• C i = Cost of installation for customer i
      • RMR i = Recurring monthly revenue for customer i
      • T i = Life time of customer i
      Copyright © 2009 Teck-Hua Ho Revenue Levers Customer Life-time Value
    • 23. Optimizing Life-time Value
      • Analyze how customer i ’s life-time varies with demographics, chosen products, and payment methods
      • Tradeoff between IC and RMR
      • Focus on customer pyramid and migration
      • Buy and sell customers based on expected life-time value
      Copyright © 2009 Teck-Hua Ho
    • 24. Security Alarm Company (Commercial) Copyright © 2009 Teck-Hua Ho The Rest of the World Suspects Prospects Inactive Customers “ Top” > $500 “ Big” $150 - $500 “ Medium” $50 - $150 “ Small” < $50 Recurring Monthly Revenue
    • 25. Security Alarm Company Copyright © 2009 Teck-Hua Ho 2005 Sample Size 2006 Sample Size RMR – Average ($) RMR – Maximum ($) 2122 2238 125 2065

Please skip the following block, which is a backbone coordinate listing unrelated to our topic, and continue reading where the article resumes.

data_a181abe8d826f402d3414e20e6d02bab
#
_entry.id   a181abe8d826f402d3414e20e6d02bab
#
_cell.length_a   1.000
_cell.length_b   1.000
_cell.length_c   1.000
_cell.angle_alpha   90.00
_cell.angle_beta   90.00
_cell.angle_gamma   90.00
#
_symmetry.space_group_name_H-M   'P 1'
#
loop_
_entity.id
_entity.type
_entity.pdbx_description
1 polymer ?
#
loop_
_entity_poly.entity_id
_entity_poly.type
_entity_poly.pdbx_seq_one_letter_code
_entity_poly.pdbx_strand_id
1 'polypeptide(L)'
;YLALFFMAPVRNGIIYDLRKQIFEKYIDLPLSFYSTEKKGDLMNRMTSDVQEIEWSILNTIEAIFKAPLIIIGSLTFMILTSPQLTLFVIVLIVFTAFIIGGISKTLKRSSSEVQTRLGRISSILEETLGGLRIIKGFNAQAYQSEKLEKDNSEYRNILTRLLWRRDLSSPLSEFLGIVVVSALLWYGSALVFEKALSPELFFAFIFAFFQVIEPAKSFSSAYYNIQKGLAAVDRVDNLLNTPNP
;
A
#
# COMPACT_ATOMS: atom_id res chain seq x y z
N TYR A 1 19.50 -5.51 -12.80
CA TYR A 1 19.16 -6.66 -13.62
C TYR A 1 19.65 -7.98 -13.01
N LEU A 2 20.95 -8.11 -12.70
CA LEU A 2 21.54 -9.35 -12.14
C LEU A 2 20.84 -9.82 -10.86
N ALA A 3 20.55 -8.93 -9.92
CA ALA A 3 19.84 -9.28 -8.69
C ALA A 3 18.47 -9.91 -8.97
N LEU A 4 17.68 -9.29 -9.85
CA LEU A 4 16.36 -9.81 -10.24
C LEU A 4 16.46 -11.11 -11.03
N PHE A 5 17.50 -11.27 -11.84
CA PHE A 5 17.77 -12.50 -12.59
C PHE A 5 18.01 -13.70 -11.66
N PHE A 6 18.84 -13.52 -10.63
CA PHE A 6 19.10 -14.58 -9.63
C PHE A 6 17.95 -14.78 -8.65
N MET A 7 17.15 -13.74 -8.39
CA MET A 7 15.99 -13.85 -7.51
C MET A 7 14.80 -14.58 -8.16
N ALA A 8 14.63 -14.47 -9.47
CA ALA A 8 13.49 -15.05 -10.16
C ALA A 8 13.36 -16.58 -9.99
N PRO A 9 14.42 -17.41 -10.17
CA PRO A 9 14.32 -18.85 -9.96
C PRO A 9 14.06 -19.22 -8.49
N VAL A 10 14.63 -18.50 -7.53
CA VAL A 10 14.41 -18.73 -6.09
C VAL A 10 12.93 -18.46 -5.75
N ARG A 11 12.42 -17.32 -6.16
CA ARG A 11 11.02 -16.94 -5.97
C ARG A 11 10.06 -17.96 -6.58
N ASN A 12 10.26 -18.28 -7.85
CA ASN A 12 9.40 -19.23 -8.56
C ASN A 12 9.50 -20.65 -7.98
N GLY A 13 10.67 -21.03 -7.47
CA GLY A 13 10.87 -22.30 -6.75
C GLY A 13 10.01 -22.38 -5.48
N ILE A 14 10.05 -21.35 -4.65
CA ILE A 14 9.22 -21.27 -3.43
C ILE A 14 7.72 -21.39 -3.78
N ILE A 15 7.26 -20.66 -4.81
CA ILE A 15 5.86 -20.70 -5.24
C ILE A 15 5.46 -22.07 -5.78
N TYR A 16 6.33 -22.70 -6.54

• 26. Customer Migration Matrix Copyright © 2009 Teck-Hua Ho Customers in 2005 Top Big Medium Small Inactive Top 74 64 2 1 0 7 Big 251 16 197 4 0 34 Medium 517 0 32 401 3 81 Small 1280 0 2 65 1073 140 New Customers in 2006 478 7 14 170 287 0 Total Customers in 2006 87 247 641 1363 262
    • 27. Customer Migration Matrix Copyright © 2009 Teck-Hua Ho Customers in 2005 Top Big Medium Small Inactive Top 74 86.5% 2.7% 1.4% 0 9.5% Big 251 6.4% 78.5% 1.6% 0 13.5% Medium 517 0 6.2% 77.6% 0.6% 15.7% Small 1280 0 0.2% 5.1% 83.8% 10.9% New Customers in 2006 478 1.5% 2.9% 35.6% 60.0% Total Customers in 2006 87 247 641 1363 262
    • 28. Average RMR by Segment Copyright © 2009 Teck-Hua Ho Top ( >$500) Big ( $200-$500) Medium ( $80-$199) Small ( <$80) $801 $304 $126 $48
    • 29. Loss in Revenue due to Retention Copyright © 2009 Teck-Hua Ho Total Loss in Customer Life-time Value = 50 months (average life-time) x $35,484 =$1.78m Transition Number of Transitions Loss in RMR / Transition ($) Total Loss in RMR ($) Top to Big 2 497 994 Top to Medium 1 675 675 Top to Small 0 753 0 Top to Inactive 7 801 5607 Big to Medium 4 178 712 Big to Small 0 256 0 Big to Inactive 34 304 10336 Medium to Small 3 78 234 Medium to Inactive 81 126 10206 Small to Inactive 140 48 6720 TOTAL 272 35484